A Potential Agricultural Economic and Food Disaster
Do you like bananas? I do. Bananas are generally regarded as a tasty high starch fruit. Here in North America we tend to associate eating bananas with breakfast meals or as part of desert. In other parts of the world, they play a significant role in overall core diet. In general, bananas are regarded as a healthy food. Bananas are a source of potassium, which may help with the risk of high blood pressure and other health issues. Bananas also contain considerable amounts of vitamin B6, vitamin C and electrolytes.
According to the UC-SC website on the History of the Banana:
“Bananas are both a major staple in the global tropical zone as well as an important cash crop and significant fruit varietal available for American and European consumption. They are the fourth most important crop worldwide for developing countries, where they provide an important starch source, especially in Africa and Asia. For instance, in Africa, as much as 400kg of plantain are consumed per year as a main source of calories. Bananas are produced mainly in tropical and sub-tropical areas of Africa, Asia, and America, as well as the Canary Islands and Australia. The fruit is non-seasonal, and thus available year round, where it provides key foodstuffs between seasonal harvests of other staple crops. The vast majority of bananas grown today are for consumption by the farmers or the local community, with only 15% of the global production of the fruit grown for export. India is the leading producer of bananas worldwide, accounting for 23% of the total banana production, though most of the Indian plantains are for domestic use. Bananas are of significant economic importance elsewhere, such as the French Caribbean and Central America. In the French Caribbean (Guadeloupe and Martinique), banana farming represents a huge industry, where about 260,000 plantains are produced each year. Ecuador, Costa Rica, the Philippine Islands, and Colombia account for two-thirds of the exported banana crops. Of the bananas grown for export, almost all are desert bananas grown for markets in the United States and Europe, of which the ‘Cavendish’ banana varietal is of supreme importance. In general, the United States consumes fruits from Central and South America, whereas consumers in the European Union receive most of their plantains from the Caribbean. Exported bananas are often picked in an unripened state, which makes for much easier transport to their countries of destination as ‘green’ bananas are more resistant to spoilage and bruising than ripened fruits. Upon the end of their journey, the immature fruit are placed in special rooms filled with ethylene gas, which ripens the fruit to maturity.”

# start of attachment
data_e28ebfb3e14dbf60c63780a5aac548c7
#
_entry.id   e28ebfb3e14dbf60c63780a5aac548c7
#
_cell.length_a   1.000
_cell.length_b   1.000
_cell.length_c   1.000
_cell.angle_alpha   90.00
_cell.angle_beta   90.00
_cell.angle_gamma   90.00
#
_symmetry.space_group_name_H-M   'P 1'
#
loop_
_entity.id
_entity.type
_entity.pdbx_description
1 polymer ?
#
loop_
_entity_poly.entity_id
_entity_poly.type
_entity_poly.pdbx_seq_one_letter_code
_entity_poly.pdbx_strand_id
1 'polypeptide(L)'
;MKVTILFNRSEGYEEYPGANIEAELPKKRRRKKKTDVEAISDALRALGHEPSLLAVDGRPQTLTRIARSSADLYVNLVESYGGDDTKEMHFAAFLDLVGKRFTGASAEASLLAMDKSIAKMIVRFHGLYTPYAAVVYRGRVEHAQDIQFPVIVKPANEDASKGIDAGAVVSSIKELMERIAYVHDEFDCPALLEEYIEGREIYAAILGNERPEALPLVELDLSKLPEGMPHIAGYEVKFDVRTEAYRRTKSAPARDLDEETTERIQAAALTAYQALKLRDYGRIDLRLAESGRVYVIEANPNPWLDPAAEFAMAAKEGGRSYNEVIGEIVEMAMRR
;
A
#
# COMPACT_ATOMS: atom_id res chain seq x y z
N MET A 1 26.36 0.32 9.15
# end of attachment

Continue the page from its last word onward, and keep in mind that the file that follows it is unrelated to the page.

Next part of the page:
Banana Monoculture Agricultural Risks Disease Disaster
A recent research study[i] (Worse Comes to Worst: Bananas and Panama Disease—When Plant and Pathogen Clones Meet) published November, 2015 in PLoS Pathogen warns that a new strain of the “Tropical Race 4” fungus (a more potent mutation of the “Panama Disease” fungus) is threatening the existence of the Cavendish banana, the world’s top banana export, (representing 99 percent of the global market), along with a number of other banana varieties produced and eaten locally around the world. According to Roberto A. Ferdman in the Washington Post there is no known way to stop it—or even contain it.
The reason the disease is so threatening to bananas is largely a result of the monoculture method in which agricultural industries have cultivated the fruit. While dozens of different varieties are grown around the world, often in close proximity to one another, commercially produced bananas are all the same (quite literally in fact, because they are effectively clones of each other).
As Fernman explains the rational and consequences of this agricultural monoculture cloning process further in the Washington Post essay:
“This helps companies like Dole and Chiquita control for consistency and produce massive amounts of bananas on the cheap without having to deal with imperfections (it’s the reason why the fruit is so easy to find at supermarkets everywhere). But it also makes their bananas incredibly vulnerable to attacks from pests and disease. When you get rid of variety entirely, you risk exposing a crop to something it can neither cope with nor evolve to defend itself against. The Irish Potato Blight is a perfect example of how monocultures can backfire. In the 1800s, Irish potato farmers came to favor a single potato variety, which backfired when a fungus-like organism entered the country and met no natural resistance. In 1846, the country, which depended heavily on potatoes for basic nutrition, lost most of its potato production, which, in turn, contributed to the deaths of hundreds of thousands of people.”